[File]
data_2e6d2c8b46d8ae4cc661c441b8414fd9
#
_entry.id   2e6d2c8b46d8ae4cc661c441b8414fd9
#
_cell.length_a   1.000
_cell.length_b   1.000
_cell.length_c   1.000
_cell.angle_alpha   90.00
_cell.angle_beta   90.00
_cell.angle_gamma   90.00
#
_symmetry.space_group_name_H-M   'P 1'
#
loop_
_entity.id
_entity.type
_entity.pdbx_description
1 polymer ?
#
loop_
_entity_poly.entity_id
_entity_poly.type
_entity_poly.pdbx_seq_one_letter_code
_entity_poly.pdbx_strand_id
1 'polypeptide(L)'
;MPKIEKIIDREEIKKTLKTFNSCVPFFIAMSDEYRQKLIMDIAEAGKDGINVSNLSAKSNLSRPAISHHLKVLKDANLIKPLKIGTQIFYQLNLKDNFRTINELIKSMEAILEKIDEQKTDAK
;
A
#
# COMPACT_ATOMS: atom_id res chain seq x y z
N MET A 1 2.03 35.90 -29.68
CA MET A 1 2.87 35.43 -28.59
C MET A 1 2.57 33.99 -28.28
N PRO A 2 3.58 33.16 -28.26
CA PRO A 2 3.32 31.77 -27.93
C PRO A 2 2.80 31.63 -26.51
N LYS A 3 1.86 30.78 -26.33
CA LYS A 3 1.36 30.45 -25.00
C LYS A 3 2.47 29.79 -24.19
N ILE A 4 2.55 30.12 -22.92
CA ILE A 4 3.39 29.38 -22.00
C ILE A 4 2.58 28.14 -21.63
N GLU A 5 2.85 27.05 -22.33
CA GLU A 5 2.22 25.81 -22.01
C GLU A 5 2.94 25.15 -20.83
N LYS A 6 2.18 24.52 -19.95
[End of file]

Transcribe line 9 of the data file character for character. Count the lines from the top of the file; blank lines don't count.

_cell.angle_beta   90.00